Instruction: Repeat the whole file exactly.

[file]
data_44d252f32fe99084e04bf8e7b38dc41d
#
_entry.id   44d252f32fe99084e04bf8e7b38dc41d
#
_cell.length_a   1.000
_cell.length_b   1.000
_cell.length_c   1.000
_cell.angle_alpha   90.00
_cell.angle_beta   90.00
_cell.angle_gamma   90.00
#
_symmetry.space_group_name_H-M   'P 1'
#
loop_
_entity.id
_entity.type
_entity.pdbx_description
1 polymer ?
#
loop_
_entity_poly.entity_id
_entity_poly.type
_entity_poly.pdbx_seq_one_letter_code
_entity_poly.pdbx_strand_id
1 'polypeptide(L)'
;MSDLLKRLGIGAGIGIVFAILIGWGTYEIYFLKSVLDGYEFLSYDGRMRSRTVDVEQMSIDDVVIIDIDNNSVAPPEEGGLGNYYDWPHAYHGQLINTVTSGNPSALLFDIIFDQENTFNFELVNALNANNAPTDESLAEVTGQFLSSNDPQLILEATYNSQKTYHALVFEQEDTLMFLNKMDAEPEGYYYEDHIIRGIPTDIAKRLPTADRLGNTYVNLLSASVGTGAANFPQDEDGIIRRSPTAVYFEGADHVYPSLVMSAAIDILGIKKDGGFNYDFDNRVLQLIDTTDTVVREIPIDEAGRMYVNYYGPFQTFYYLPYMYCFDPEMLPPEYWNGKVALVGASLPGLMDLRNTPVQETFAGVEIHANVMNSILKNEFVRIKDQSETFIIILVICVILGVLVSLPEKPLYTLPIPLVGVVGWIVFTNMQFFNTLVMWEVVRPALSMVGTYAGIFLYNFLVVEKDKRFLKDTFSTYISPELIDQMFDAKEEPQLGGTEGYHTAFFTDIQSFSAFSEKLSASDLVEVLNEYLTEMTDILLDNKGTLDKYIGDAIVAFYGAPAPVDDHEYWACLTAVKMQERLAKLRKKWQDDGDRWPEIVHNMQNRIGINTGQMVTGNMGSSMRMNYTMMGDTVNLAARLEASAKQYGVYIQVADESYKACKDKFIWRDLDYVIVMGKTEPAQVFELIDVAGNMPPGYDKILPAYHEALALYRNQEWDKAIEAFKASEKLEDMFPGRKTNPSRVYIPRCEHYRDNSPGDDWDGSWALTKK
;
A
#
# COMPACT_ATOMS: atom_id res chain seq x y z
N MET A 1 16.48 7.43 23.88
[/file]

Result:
data_44d252f32fe99084e04bf8e7b38dc41d
#
_entry.id   44d252f32fe99084e04bf8e7b38dc41d
#
_cell.length_a   1.000
_cell.length_b   1.000
_cell.length_c   1.000
_cell.angle_alpha   90.00
_cell.angle_beta   90.00
_cell.angle_gamma   90.00
#
_symmetry.space_group_name_H-M   'P 1'
#
loop_
_entity.id
_entity.type
_entity.pdbx_description
1 polymer ?
#
loop_
_entity_poly.entity_id
_entity_poly.type
_entity_poly.pdbx_seq_one_letter_code
_entity_poly.pdbx_strand_id
1 'polypeptide(L)'
;MSDLLKRLGIGAGIGIVFAILIGWGTYEIYFLKSVLDGYEFLSYDGRMRSRTVDVEQMSIDDVVIIDIDNNSVAPPEEGGLGNYYDWPHAYHGQLINTVTSGNPSALLFDIIFDQENTFNFELVNALNANNAPTDESLAEVTGQFLSSNDPQLILEATYNSQKTYHALVFEQEDTLMFLNKMDAEPEGYYYEDHIIRGIPTDIAKRLPTADRLGNTYVNLLSASVGTGAANFPQDEDGIIRRSPTAVYFEGADHVYPSLVMSAAIDILGIKKDGGFNYDFDNRVLQLIDTTDTVVREIPIDEAGRMYVNYYGPFQTFYYLPYMYCFDPEMLPPEYWNGKVALVGASLPGLMDLRNTPVQETFAGVEIHANVMNSILKNEFVRIKDQSETFIIILVICVILGVLVSLPEKPLYTLPIPLVGVVGWIVFTNMQFFNTLVMWEVVRPALSMVGTYAGIFLYNFLVVEKDKRFLKDTFSTYISPELIDQMFDAKEEPQLGGTEGYHTAFFTDIQSFSAFSEKLSASDLVEVLNEYLTEMTDILLDNKGTLDKYIGDAIVAFYGAPAPVDDHEYWACLTAVKMQERLAKLRKKWQDDGDRWPEIVHNMQNRIGINTGQMVTGNMGSSMRMNYTMMGDTVNLAARLEASAKQYGVYIQVADESYKACKDKFIWRDLDYVIVMGKTEPAQVFELIDVAGNMPPGYDKILPAYHEALALYRNQEWDKAIEAFKASEKLEDMFPGRKTNPSRVYIPRCEHYRDNSPGDDWDGSWALTKK
;
A
#
# COMPACT_ATOMS: atom_id res chain seq x y z
N MET A 1 16.48 7.43 23.88